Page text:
- The heart of Catholicism is the Mass. Of course, read Romano Guardini’s The Spirit of the Liturgy (and read along with us!). And Ratzinger‘s as well (ditto!). I highly recommend Scott Hahn’s The Lamb’s Supper for an extended Biblical treatment of the Mass.
- Would you like to pray, but just can’t? Maybe you just don’t get what prayer is? Difficulties in Mental Prayer by Dom Eugene Boylan will help. I’ve read it many, many times over. It sits by my bed. It isn’t just about prayer. Very gently, Boylan helps you prepare your soul to pray, and then shows you what prayer is.
- This Tremendous Lover. Is Jesus a feeling? This book, also by Dom Eugene Boylan, helps you discover where you find the real Jesus. It gets you out of your head, by which I mean feelings!
- The Soul of the Apostolate, by Jean-Baptiste Chautard. This book helped me discover the interior life. We know we must be charitable — “do apostolate” or “ministry” (although I don’t like that word, because ministers are ordained, but we all have to evangelize) — go out and “be Christ” to others. But how? What is the key? Without the interior life, we are mere activists, and more, what we do ends up being just for show or to make us feel good. We need the interior life.
- Of course, The Interior Castle is the classic on this topic. St. Teresa of Avila is a wonderful guide.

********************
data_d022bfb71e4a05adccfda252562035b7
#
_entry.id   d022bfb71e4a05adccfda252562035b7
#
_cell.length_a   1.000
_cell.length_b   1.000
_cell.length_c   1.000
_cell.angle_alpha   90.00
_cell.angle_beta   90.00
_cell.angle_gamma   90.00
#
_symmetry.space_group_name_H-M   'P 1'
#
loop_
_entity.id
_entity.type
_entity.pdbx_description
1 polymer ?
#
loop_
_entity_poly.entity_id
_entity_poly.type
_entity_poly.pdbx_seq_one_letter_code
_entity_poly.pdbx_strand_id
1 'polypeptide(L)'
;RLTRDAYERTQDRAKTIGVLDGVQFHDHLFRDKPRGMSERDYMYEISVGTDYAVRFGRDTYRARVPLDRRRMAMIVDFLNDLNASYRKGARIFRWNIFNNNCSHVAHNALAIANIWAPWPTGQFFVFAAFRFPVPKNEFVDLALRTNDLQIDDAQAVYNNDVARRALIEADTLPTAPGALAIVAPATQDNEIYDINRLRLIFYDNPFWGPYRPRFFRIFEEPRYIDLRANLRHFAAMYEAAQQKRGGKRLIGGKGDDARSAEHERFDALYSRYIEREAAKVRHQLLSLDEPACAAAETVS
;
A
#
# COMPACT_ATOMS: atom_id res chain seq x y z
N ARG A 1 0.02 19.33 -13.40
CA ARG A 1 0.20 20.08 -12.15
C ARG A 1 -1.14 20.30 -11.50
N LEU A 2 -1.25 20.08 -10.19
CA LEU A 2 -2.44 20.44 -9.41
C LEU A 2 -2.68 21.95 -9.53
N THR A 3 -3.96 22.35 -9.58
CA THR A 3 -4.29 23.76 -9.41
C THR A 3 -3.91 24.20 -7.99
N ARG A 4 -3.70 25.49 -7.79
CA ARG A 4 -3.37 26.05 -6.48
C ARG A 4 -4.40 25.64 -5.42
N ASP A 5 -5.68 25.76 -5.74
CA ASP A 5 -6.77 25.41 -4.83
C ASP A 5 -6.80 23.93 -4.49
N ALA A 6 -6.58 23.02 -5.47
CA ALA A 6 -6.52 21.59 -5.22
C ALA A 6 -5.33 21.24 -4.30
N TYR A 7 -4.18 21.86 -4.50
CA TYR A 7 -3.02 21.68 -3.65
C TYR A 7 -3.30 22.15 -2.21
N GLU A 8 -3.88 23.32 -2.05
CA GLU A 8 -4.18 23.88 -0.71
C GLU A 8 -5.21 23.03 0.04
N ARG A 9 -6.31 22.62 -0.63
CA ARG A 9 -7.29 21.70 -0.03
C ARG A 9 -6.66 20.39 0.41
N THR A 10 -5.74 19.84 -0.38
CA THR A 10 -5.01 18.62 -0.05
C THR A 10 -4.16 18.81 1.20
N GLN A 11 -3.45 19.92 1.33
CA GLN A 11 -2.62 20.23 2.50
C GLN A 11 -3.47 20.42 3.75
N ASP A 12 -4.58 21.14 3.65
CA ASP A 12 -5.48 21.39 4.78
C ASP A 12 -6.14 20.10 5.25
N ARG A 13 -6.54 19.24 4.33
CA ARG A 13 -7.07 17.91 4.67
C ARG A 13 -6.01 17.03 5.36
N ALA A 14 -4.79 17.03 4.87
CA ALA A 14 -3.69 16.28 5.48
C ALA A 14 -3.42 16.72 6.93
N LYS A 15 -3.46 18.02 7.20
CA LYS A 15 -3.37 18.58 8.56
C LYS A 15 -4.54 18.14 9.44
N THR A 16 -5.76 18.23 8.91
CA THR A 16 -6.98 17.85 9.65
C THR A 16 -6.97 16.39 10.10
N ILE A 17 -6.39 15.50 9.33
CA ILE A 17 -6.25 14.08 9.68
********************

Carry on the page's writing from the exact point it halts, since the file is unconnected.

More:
- Introduction to the Devout Life, by Francis de Sales. How to live as a Christian in the world!
- The Story of a Soul, by Thérèse de Lisieux. Did you know that “The Little Flower” — as she is called — is a Doctor of the Church? The deceptive simplicity of her spirituality contains the key to holiness.
- Perhaps this book can help us understand the previous two, or serve as an introduction: Searching for and Maintaining Peace, by Father Jacques Philippe. My thought is that this tiny, unassuming book is the real “mom’s book of spiritual help” we are looking for. With great affection and gentleness, Fr. Philippe helps us be reconciled with our defects — without which we would be incapable of receiving God’s grace!
- Or, if you just don’t get St. Thérèse (but think there’s something about her you should get — and there is!), try this: I Believe in Love, by Fr. Jean C. J. d’Elbée. Sappy title, strong content. This book is a series of meditations, so it can be a good “self-led” retreat for you if you want to do something like that.
- Saint Joseph, Shadow of the Father, by Andrew Doze. I recommend this deep meditation if you wonder about God the Father and your devotion (or lack thereof) to Him. Especially recommended for you if you have a father-wound, a sadness that’s the result of a lack of relationship with your father.
I could go on and on, and probably will revisit this list. If you are ever at a book sale and find this gem, which is out of print, snatch it up: The Well of Life, by Georges Chevrot. Not only is this an amazing book for spiritual reading, but it will pattern you for reading Scripture in a deeper way: Can you imagine, a whole book on the one meeting of Our Lord with the Woman at the Well? (Joh 4: 1-42) Beautiful.